Dimitrov ends Tipsarevic fightback

 - Dan Imhoff

Former world No.3 steadies to claim a confidence-boosting five-set win over Serb veteran.

Grigor Dimitrov© Philippe Montigny / FFT

Andre Agassi has a knack for choosing his moment – the impeccable timing of his playing days now extends beyond the court to his role advising Grigor Dimitrov.

Any words of wisdom from the American great following his charge’s scrappy five-set triumph over Janko Tipsarevic on Sunday would likely be kept to a minimum.

In a season in which Dimitrov – a former world No.3 – is desperate to salvage form and confidence, the 6-3, 6-0, 3-6, 6-7(4), 6-4 scoreline in the opening round at Roland-Garros matters little.

This was about getting the job done, a rare feat after three straight first-round losses leading in, in a season which has reaped a meagre nine main draw wins.

From two sets and a break up before a rowdy Court 1 crowd, Dimitrov ended up in a drawn-out affair – at one stage teetering just six points from defeat – to deny the irrepressible Tipsarevic.

“A win is a win. Obviously I was a couple of sets up, up a break. I didn't know exactly how he was feeling, and clearly I think that disrupted me a little bit,” Dimitrov said.

“This is what I have waited for, to win matches like that. In the past months, all those matches have gone the other way around for me. And I just felt that this time, really, at the important moment I really stepped up.”

The re-match

It was the second straight major the pair had squared off in the opening round after Dimitrov prevailed in four sets at the Australian Open in January, just his second win in six meetings between the two.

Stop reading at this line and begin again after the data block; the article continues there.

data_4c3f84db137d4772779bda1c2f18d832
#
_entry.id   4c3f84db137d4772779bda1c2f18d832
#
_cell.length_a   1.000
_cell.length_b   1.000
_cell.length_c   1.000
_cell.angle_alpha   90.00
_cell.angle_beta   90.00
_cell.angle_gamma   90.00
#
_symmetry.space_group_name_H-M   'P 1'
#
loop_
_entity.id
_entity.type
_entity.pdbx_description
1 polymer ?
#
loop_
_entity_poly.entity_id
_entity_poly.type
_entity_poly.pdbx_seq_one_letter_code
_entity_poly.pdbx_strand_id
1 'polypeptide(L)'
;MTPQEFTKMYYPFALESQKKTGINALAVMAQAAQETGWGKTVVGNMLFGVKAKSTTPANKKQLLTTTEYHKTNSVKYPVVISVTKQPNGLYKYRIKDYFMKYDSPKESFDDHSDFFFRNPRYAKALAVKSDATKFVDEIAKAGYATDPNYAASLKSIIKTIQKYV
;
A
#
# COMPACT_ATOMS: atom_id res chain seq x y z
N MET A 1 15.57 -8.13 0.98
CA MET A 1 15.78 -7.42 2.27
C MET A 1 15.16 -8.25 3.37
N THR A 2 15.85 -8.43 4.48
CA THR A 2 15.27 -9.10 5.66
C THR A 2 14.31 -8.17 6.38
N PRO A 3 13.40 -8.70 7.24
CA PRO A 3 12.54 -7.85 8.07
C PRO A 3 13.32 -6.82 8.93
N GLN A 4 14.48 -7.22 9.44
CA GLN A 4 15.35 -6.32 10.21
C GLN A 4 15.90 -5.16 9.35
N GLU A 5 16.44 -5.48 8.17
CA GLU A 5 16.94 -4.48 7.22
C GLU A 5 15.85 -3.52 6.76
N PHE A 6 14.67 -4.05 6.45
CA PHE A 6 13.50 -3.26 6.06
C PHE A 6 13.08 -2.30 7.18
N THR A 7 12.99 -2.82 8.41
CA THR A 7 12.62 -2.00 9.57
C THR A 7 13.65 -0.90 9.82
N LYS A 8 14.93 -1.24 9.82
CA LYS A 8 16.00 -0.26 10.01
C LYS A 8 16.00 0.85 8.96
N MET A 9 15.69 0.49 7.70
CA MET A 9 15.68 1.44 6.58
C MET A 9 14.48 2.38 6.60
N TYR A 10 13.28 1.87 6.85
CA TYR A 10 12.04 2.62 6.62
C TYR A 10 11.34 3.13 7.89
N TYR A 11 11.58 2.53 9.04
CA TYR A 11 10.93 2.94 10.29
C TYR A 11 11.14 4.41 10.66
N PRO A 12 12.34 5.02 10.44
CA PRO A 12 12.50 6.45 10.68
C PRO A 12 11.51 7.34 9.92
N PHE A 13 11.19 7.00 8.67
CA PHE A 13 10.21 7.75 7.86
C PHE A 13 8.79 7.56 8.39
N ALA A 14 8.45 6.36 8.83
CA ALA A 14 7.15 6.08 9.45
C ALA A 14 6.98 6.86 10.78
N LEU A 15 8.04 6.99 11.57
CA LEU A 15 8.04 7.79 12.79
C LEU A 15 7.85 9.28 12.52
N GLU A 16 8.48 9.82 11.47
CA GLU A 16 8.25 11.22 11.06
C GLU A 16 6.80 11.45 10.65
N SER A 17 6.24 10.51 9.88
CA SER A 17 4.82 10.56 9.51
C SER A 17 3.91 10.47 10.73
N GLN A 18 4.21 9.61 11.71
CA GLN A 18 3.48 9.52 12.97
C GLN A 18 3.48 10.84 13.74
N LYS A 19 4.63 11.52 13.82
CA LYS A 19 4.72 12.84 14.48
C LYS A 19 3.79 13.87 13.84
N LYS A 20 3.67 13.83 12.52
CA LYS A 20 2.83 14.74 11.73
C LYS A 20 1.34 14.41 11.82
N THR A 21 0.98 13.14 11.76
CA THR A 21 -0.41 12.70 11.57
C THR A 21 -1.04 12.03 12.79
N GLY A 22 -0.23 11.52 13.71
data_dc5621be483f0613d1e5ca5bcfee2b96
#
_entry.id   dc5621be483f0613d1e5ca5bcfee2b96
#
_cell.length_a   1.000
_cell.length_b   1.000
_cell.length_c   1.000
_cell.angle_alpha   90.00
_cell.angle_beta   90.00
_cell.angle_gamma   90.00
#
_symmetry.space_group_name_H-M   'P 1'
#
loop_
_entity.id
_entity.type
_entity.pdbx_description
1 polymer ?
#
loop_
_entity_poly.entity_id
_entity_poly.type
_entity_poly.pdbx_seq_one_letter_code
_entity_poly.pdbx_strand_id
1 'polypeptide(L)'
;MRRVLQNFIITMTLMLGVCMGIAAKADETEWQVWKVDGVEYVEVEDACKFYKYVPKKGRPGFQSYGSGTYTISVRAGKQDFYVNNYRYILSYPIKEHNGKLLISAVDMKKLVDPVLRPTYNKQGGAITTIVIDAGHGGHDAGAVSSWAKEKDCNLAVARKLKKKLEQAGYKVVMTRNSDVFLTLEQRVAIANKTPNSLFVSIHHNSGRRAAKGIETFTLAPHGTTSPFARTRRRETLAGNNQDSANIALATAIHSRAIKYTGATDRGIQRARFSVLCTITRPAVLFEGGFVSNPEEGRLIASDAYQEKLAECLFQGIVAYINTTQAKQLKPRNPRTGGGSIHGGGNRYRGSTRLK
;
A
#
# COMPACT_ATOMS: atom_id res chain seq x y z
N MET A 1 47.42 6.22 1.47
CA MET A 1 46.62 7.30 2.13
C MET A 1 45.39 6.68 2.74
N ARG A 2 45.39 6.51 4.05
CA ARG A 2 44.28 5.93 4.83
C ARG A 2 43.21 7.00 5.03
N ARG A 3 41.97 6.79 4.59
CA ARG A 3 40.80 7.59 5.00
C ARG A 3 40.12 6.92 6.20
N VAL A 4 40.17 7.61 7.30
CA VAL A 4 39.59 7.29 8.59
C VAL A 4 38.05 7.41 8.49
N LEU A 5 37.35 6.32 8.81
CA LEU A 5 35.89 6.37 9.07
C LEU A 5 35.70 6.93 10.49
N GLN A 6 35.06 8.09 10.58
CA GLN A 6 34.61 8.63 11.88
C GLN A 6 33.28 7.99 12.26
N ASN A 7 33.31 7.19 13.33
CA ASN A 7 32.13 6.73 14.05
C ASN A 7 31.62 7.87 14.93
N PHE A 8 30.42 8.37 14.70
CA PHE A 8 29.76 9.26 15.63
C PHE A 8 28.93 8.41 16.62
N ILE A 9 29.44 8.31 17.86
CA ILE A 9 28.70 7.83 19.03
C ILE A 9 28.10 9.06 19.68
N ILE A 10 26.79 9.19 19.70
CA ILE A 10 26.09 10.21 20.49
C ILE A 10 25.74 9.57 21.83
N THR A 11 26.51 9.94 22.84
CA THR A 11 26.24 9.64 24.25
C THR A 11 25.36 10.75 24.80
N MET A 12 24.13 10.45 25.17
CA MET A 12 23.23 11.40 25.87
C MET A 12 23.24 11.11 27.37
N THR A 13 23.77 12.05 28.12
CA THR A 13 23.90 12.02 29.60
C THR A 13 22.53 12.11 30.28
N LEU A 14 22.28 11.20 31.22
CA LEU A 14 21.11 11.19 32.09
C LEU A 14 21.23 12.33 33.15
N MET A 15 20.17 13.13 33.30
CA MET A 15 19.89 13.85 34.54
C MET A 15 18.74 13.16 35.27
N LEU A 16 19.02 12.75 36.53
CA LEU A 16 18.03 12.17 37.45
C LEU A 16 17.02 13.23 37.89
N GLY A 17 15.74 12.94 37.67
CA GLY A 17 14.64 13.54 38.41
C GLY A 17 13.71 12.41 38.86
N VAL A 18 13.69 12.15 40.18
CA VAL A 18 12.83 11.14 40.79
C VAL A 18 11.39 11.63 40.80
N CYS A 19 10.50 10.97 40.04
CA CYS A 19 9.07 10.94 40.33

But that match was Tipsarevic’s first since the 2017 US Open and came after seven lower-body surgeries – two for a benign tumor on his left foot, two on his right knee, two on his left hamstring and one on his right hamstring.

Dimitrov, too, was not without his injury concerns. A shoulder complaint, which ruled him out of Indian Wells, had contributed to his struggles and was never far from mind as the match wore on.

"In the past months, all those matches have gone the other way around for me. And I just felt that this time, really, at the important moment I really stepped up.”

Earlier this month, with his ranking on the brink of falling outside the top 50, Dimitrov made the tough decision to part ways with his coach of three years, Dani Vallverdu.

He hired former player, Radek Stepanek, in his place to combine with Agassi’s intermittent consultation.

“I kind of find him very intriguing in a sense with the game that he had,” Dimitrov said of Stepanek.

“In a way, he's achieved so much and has done so well, [he’s] very creative. And I think this is what I need right now, especially that I haven't played many matches.

“[Andre] and Radek are getting along so well. So that's a great package deal that we all can be on the same page.”

Guidance of a legend

Agassi knows, once injury-free, simplicity is key for Dimitrov.

Bombarding the gifted 28-year-old with a barrage of suggestions after each premature defeat would only compound his mental struggles.

“It's always when you least expect it … you kind of expect him to say something and he doesn't,” Dimitrov said.

“So it's always like he's capable of playing that mind game with you at times that really makes it so interesting and it makes you think.

“He always goes, ‘I have two thoughts, the first and the second’. So every time he says that, it stays with me for two, three days, and I keep on asking myself that question.

“Every single day I'm finding something new, which I'm forever grateful for that, of course.

“And when we get out there on the court it is really tennis time.”

Dimitrov next faces No.11 seed Marin Cilic for a place in the last 32.